Tolkien on Fantasy

It was a beautiful golden harp, and when Thorin struck it the music began all at once, so sudden and sweet that Bilbo forgot everything else, and was swept away into dark lands under strange moons, far over The Water and very far from his hobbit-hole under The Hill.

J.R.R. Tolkien

There are a few works, just a few, which have given me glimpses of Fantasy.

Sure, I’ve read and seen and played plenty of fantasies. Few have shown me Fantasy. You see, Fantasy is a realm beyond our own: a mysterious, beautiful, dangerous place we are seldom privileged to see. Tolkien called it Faerie.

The realm of fairy-story is wide and deep and high and filled with many things: all manner of beasts and birds are found there; shoreless seas and stars uncounted; beauty that is an enchantment, and an ever-present peril; both joy and sorrow as sharp as swords. In that realm a man may, perhaps, count himself fortunate to have wandered, but its very richness and strangeness tie the tongue of a traveller who would report them. And while he is there it is dangerous for him to ask too many questions, lest the gates should be shut and the keys be lost.

There are worlds we know, the worlds of Tolkien and C.S. Lewis and The Legend of Zelda and Final Fantasy: Middle Earth, Narnia, Hyrule, Spira, Ivalice and others. None of these are Fantasy, yet all of them have given me glimpses of it. Like Thorin’s golden harp, they carried me to faraway places full of danger and beauty and mystery: snowy peaks and tangled forests and mines whose gems shine like stars in the dark heavens.

I enjoy escaping to Fantasy. My brief trips there are never planned, sadly. They just happen, and I think they’re a good thing. Consider these words from Tolkien:

I do not accept the tone of scorn or pity with which ‘Escape’ is now so often used. Why should a man be scorned if, finding himself in prison, he tries to get out and go home? Or if he cannot do so, he thinks and talks about other topics than jailers and prison-walls?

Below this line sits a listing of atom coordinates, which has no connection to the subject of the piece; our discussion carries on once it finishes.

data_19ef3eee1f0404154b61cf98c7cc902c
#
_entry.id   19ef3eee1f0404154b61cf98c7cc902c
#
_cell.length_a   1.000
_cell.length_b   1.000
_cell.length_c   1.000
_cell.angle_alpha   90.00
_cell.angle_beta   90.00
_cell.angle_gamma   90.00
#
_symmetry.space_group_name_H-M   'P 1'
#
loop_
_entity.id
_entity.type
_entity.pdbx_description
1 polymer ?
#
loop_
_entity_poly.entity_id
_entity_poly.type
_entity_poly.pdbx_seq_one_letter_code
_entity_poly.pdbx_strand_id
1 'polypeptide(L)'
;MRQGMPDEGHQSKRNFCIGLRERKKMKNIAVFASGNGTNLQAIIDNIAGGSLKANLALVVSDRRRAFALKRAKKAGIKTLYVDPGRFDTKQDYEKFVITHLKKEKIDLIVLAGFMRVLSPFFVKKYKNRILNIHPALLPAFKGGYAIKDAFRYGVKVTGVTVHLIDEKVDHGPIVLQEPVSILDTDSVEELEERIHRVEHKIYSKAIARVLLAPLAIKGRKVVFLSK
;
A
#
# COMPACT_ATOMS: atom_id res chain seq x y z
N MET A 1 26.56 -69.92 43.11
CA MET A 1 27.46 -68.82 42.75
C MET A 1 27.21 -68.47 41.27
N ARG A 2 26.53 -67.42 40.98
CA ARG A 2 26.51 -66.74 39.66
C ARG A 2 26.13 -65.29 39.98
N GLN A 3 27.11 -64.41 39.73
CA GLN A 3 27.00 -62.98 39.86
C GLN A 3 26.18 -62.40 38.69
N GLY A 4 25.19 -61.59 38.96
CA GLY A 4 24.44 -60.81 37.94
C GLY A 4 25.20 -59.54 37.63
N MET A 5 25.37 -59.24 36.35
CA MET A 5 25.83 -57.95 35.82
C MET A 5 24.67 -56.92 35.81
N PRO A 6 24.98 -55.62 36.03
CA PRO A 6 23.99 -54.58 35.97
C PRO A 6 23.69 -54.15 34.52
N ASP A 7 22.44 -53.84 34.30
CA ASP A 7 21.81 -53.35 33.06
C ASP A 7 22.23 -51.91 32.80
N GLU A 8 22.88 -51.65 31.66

In my ordinary life, I appreciate my fleeting visits to Fantasy. It’s nice to get away!

2 thoughts on “Tolkien on Fantasy

  1. You have hit upon a very important point that I don’t think many people appreciate: it takes more than just having swords and dragons and magic to make a real, mythopoiec Fantasy. It takes at least glimpses of striking wonder, of a realm beyond beyond, a sense of touching something deeper and more powerful and wilder. C. S. Lewis said you could have dozens of stories set in space and they will never be Science Fiction, just the same love or crime or war stories that might as well be set on Earth. When Fantasy descends into genre, when adventure and magic become mere spectacle, it misses its highest nature, which is to point beyond and out.

    • You make an excellent point! For a story to be a proper fantasy — one that invokes Fantasy — its fantastical elements can’t be incidental, like a cheap coat of paint. In proper fantasies, the fantastical elements mean something, I think. A dragon in a true fantasy is more than a large reptile. In a proper fantasy, a dragon is wise or monstrous or evil, not just scaly and cold-blooded.

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